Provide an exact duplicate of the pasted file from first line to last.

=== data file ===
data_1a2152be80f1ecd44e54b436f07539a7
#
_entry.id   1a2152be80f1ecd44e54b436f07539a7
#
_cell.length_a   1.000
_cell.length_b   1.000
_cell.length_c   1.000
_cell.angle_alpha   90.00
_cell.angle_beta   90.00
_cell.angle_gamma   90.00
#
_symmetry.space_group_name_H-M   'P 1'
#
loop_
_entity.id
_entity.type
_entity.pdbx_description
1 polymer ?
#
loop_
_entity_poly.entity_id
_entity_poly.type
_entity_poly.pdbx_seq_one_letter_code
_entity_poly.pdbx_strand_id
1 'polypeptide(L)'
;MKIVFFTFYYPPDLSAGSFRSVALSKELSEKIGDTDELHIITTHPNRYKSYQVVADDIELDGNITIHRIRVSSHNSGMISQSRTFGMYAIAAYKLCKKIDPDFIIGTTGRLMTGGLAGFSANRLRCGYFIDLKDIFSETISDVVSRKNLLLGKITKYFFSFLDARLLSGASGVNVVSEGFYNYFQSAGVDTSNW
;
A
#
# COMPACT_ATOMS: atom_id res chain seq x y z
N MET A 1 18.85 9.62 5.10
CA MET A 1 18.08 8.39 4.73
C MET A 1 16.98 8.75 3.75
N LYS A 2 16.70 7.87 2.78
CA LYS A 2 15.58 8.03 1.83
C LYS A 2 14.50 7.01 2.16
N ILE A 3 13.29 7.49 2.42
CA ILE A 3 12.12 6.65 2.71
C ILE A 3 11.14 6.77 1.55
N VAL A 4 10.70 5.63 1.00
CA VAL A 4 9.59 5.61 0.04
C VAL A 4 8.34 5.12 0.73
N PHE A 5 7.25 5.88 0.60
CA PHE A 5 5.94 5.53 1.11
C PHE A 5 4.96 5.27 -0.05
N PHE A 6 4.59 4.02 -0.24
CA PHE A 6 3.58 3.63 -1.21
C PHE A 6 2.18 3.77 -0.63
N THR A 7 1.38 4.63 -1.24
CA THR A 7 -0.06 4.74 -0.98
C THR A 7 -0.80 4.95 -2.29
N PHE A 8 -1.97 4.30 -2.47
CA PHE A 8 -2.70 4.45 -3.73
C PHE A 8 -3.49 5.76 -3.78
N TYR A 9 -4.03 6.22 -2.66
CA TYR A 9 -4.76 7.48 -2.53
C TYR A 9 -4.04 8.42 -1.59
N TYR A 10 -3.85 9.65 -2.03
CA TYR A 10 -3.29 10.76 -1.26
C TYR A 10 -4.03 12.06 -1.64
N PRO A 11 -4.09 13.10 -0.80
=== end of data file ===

data_1a2152be80f1ecd44e54b436f07539a7
#
_entry.id   1a2152be80f1ecd44e54b436f07539a7
#
_cell.length_a   1.000
_cell.length_b   1.000
_cell.length_c   1.000
_cell.angle_alpha   90.00
_cell.angle_beta   90.00
_cell.angle_gamma   90.00
#
_symmetry.space_group_name_H-M   'P 1'
#
loop_
_entity.id
_entity.type
_entity.pdbx_description
1 polymer ?
#
loop_
_entity_poly.entity_id
_entity_poly.type
_entity_poly.pdbx_seq_one_letter_code
_entity_poly.pdbx_strand_id
1 'polypeptide(L)'
;MKIVFFTFYYPPDLSAGSFRSVALSKELSEKIGDTDELHIITTHPNRYKSYQVVADDIELDGNITIHRIRVSSHNSGMISQSRTFGMYAIAAYKLCKKIDPDFIIGTTGRLMTGGLAGFSANRLRCGYFIDLKDIFSETISDVVSRKNLLLGKITKYFFSFLDARLLSGASGVNVVSEGFYNYFQSAGVDTSNW
;
A
#
# COMPACT_ATOMS: atom_id res chain seq x y z
N MET A 1 18.85 9.62 5.10
CA MET A 1 18.08 8.39 4.73
C MET A 1 16.98 8.75 3.75
N LYS A 2 16.70 7.87 2.78
CA LYS A 2 15.58 8.03 1.83
C LYS A 2 14.50 7.01 2.16
N ILE A 3 13.29 7.49 2.42
CA ILE A 3 12.12 6.65 2.71
C ILE A 3 11.14 6.77 1.55
N VAL A 4 10.70 5.63 1.00
CA VAL A 4 9.59 5.61 0.04
C VAL A 4 8.34 5.12 0.73
N PHE A 5 7.25 5.88 0.60
CA PHE A 5 5.94 5.53 1.11
C PHE A 5 4.96 5.27 -0.05
N PHE A 6 4.59 4.02 -0.24
CA PHE A 6 3.58 3.63 -1.21
C PHE A 6 2.18 3.77 -0.63
N THR A 7 1.38 4.63 -1.24
CA THR A 7 -0.06 4.74 -0.98
C THR A 7 -0.80 4.95 -2.29
N PHE A 8 -1.97 4.30 -2.47
CA PHE A 8 -2.70 4.45 -3.73
C PHE A 8 -3.49 5.76 -3.78
N TYR A 9 -4.03 6.22 -2.66
CA TYR A 9 -4.76 7.48 -2.53
C TYR A 9 -4.04 8.42 -1.59
N TYR A 10 -3.85 9.65 -2.03
CA TYR A 10 -3.29 10.76 -1.26
C TYR A 10 -4.03 12.06 -1.64
N PRO A 11 -4.09 13.10 -0.80